Something hit me the other day. Perhaps it was two years of education at the hands of Larry Lessig finally sinking in. Or perhaps it was my reading of Gene Simmons' commentary on those pesky kids who steal his music. Whatever the impetus, it finally all came together.
Twentieth century software business models focus on scarcity because they're founded upon 20th century conceptions of property (actually, their origin is a few centuries' older than that, but never mind).
Scarcity is the absolute wrong way to build a software business in the 21st century, with the rise of digitization. It is pointless and fruitless to insist that the digital world act like the physical or analog world, and build business models that conform to this false view. To thrive in the new software world, we need to embrace its changes rather than fight them.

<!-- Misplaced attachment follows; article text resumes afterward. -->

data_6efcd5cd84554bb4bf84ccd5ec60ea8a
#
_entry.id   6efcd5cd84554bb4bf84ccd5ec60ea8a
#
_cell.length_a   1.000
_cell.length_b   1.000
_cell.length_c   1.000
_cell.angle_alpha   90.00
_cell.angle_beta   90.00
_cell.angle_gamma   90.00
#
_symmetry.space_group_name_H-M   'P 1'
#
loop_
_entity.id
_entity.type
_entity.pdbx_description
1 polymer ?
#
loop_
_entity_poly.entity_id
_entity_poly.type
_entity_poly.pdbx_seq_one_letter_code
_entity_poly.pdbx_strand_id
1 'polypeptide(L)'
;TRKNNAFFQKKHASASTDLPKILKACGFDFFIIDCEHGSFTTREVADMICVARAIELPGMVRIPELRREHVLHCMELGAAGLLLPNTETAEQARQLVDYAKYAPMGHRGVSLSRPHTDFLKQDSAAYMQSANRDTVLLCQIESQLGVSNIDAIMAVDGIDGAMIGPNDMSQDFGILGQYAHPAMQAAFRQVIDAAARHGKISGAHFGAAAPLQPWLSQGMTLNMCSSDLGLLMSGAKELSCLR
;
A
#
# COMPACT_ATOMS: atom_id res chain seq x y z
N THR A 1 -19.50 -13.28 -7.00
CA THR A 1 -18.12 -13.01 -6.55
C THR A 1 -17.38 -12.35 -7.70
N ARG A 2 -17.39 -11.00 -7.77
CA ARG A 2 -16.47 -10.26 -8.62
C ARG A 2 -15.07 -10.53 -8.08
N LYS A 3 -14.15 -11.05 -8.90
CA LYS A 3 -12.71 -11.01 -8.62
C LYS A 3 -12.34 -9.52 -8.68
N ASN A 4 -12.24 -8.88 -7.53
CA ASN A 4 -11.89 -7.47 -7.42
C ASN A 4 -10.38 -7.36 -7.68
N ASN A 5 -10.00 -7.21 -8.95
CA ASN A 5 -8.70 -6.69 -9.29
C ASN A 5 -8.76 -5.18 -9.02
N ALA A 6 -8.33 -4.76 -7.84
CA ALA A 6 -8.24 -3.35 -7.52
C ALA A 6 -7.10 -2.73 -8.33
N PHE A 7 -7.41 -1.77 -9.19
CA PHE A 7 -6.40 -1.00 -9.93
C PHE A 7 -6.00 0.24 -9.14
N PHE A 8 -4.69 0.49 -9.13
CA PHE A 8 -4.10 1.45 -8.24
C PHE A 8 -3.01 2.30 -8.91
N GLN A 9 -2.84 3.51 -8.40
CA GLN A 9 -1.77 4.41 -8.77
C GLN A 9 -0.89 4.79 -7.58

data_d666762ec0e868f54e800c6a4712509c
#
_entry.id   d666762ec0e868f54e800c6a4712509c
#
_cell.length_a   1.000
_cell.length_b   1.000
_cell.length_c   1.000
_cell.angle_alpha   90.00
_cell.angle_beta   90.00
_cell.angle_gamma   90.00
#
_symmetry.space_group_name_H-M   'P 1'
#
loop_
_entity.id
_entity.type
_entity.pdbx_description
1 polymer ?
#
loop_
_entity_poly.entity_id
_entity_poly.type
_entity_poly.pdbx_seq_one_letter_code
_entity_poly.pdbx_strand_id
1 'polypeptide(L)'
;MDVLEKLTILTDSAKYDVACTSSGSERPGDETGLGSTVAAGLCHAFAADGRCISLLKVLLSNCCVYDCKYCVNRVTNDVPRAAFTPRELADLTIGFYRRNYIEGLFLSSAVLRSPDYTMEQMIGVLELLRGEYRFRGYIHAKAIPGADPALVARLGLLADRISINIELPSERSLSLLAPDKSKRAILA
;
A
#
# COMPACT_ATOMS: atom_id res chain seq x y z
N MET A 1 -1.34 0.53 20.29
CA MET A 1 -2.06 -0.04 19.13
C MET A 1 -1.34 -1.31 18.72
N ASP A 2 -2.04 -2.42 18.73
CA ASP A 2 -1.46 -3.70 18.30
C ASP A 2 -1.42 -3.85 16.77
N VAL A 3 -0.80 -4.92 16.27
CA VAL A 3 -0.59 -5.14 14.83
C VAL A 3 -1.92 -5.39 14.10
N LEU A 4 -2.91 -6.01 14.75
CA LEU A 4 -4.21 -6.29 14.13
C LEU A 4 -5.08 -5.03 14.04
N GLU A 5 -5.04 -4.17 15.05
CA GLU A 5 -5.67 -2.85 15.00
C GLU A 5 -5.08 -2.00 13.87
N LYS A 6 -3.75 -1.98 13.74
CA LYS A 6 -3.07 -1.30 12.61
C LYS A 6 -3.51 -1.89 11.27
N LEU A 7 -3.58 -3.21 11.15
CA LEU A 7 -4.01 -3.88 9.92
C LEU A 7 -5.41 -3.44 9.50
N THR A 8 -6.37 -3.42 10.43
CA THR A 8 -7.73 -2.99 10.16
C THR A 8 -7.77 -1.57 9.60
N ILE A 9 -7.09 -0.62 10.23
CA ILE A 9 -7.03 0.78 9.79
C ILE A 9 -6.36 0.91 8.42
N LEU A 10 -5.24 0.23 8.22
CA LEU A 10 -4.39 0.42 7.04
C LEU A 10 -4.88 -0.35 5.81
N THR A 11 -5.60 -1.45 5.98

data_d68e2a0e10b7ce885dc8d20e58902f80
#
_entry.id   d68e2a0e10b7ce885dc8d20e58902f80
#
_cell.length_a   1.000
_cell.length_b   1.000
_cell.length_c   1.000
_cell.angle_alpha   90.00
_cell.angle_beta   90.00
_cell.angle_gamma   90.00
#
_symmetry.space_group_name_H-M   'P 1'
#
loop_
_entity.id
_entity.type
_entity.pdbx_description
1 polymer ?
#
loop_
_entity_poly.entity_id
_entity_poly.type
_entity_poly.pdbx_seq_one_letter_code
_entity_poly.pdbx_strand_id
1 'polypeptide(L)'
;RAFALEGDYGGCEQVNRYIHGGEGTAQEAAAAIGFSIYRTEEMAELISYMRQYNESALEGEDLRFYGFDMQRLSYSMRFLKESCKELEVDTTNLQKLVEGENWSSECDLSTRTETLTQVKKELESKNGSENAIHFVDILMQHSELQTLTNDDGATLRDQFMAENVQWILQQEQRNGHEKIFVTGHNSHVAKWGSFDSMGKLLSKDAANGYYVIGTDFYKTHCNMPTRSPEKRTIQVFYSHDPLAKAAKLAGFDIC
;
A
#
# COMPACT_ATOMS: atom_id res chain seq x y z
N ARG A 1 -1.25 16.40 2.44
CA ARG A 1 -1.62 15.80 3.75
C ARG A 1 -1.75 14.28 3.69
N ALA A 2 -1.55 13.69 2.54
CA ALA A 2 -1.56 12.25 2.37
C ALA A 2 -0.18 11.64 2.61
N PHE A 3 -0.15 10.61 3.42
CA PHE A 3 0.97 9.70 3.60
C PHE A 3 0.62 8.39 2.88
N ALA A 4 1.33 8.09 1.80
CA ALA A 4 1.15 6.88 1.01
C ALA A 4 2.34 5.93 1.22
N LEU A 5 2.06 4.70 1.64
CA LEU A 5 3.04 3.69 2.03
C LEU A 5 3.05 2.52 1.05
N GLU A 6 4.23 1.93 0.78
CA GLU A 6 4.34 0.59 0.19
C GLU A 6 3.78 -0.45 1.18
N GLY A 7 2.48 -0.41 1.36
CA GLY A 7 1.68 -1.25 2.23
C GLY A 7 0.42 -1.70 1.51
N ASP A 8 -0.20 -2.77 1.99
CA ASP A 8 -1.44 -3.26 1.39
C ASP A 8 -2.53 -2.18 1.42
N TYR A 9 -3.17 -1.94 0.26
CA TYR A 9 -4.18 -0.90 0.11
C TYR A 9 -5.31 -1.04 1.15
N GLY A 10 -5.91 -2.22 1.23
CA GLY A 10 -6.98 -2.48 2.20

Inspired by Glyn Moody, I wrote a few weeks ago that "in a digital world, the money is in analog." But the principle is actually much deeper than this.
To get at the principle, it's useful to look at the successful business models of a few 21st century pioneers, including Google and Red Hat:… Read more